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Police under scrutiny as charges dropped against pacifist

Demonstration at Stratford Magistrates' Court

Police under scrutiny as charges dropped against pacifist

The Metropolitan Police are facing questions after the last-minute withdrawal of charges against a pacifist activist.

Symon Hill, Campaigns Manager of the Peace Pledge Union (PPU), was accused of obstructing the road to the DSEI arms fair in London last September.

Proceedings against Symon had been underway for five months before the prosecution dropped the charges this morning, as he was about to stand trial at Stratford Magistrates’ Court in London. Defence barrister Leila Mezoughi had pointed out that the road was already obstructed when her client stepped into it - partly by a police van - and that therefore no case could be made against him.

Symon Hill is now seeking legal advice in regards to challenging the legality of his arrest.

He was one of over 100 people arrested while peacefully resisting the DSEI arms fair at London’s Excel Centre in September.

A police officer had initially threatened to arrest Symon Hill for “breach of the peace” but appeared to lose his temper after Symon explained that he was trying to promote peace by stopping an arms fair, and asked him to explain the meaning of "breach of the peace". He then arrested him for obstructing the highway. Symon maintains that the police officer subsequently lied in his witness statement about Symon's behaviour and language.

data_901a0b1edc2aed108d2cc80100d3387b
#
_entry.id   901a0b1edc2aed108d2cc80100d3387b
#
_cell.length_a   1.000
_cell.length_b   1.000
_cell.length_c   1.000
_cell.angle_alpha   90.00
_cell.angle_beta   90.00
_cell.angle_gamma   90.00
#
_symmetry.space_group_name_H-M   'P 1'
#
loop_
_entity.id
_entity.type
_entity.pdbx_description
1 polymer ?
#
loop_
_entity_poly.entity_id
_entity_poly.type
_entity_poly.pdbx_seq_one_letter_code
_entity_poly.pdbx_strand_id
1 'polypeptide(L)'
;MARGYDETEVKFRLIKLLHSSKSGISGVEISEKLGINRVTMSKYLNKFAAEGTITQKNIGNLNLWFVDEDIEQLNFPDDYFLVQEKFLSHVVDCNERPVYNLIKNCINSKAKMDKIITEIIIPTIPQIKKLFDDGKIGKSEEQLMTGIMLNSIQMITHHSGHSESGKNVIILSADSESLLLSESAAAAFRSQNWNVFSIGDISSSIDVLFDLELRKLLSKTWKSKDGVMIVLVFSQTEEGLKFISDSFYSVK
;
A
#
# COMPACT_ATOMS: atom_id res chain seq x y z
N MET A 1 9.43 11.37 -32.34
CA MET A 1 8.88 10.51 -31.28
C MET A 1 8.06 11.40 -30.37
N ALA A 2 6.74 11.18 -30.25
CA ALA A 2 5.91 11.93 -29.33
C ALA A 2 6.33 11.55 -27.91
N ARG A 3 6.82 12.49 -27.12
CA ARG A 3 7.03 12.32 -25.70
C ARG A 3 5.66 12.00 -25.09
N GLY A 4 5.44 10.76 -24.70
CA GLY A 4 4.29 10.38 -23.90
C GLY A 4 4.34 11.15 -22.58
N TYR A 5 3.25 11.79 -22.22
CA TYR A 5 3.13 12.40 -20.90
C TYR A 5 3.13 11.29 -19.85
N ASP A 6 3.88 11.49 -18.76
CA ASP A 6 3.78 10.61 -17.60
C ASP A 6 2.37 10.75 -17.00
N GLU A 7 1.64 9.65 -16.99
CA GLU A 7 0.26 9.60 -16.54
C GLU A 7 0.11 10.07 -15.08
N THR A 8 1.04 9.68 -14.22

The PPU questioned the waste of public money in the five months since the arrest took place, during which Symon Hill has been required to attend court three times while the Crown Prosecution Service pursued the case at taxpayers’ expense.

Members and allies of the Peace Pledge Union, the Campaign Against Arms Trade and other groups joined a peaceful demonstration outside the court this morning, leafleting passers-by as it snowed.

Speaking after leaving court today, Symon Hill said:

Today’s decision makes clear that I should never have been arrested. My arrest seems to have happened because a police officer became frustrated with my entirely reasonable questions when he accused me, rather than the arms dealers, of breaching the peace. Will the police be allowed to get away with arresting someone simply because they don't like the questions they're asking?

“I am just one of many people who took action against the DSEI arms fair, some of whom have already been on trial in this court. I'm very, very grateful to people who have supported me at court today and sent messages of encouragement.

If I saw someone being murdered in the street, it would be immoral to ignore it. The same principle holds true even when killers wear suits and their victims are far away. I have joined protests, lobbied MPs and been part of court cases about the arms trade. As a pacifist, I believe it's sometimes necessary to go further and put my body in the way of injustice. Because I am a pacifist, I can't be passive."